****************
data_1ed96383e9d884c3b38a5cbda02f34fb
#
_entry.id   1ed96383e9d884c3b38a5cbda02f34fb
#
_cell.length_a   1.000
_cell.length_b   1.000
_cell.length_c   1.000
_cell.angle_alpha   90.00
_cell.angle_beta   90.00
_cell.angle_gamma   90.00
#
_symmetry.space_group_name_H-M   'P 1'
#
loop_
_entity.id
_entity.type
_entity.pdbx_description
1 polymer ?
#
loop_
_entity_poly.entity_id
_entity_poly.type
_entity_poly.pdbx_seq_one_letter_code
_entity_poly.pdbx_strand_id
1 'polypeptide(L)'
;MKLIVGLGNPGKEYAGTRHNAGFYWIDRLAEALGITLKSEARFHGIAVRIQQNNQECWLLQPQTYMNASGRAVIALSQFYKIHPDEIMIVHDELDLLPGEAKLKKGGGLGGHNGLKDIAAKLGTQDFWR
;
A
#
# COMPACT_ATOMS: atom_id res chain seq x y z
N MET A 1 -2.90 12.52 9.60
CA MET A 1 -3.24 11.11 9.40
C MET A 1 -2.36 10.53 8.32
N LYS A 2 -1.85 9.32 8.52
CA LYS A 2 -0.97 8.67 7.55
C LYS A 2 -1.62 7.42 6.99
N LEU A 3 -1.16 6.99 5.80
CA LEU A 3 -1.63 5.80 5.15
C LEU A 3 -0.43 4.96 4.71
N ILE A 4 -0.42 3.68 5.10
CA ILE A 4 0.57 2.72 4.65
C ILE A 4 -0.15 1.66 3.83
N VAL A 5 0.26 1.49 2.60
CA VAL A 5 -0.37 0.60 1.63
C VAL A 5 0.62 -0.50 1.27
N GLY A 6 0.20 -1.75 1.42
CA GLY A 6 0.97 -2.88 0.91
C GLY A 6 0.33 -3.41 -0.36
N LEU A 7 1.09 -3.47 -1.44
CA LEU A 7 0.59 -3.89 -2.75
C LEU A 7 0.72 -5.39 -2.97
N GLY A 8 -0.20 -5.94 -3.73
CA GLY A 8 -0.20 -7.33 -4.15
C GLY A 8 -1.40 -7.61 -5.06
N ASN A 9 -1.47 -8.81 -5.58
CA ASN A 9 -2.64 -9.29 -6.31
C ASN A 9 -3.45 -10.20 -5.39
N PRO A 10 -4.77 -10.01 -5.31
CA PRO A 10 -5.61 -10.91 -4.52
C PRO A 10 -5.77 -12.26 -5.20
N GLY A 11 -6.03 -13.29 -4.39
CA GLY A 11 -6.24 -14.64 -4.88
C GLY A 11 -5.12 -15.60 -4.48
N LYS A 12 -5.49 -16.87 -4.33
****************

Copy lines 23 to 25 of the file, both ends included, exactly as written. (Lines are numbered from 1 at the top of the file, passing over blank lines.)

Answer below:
_entity_poly.pdbx_seq_one_letter_code
_entity_poly.pdbx_strand_id
1 'polypeptide(L)'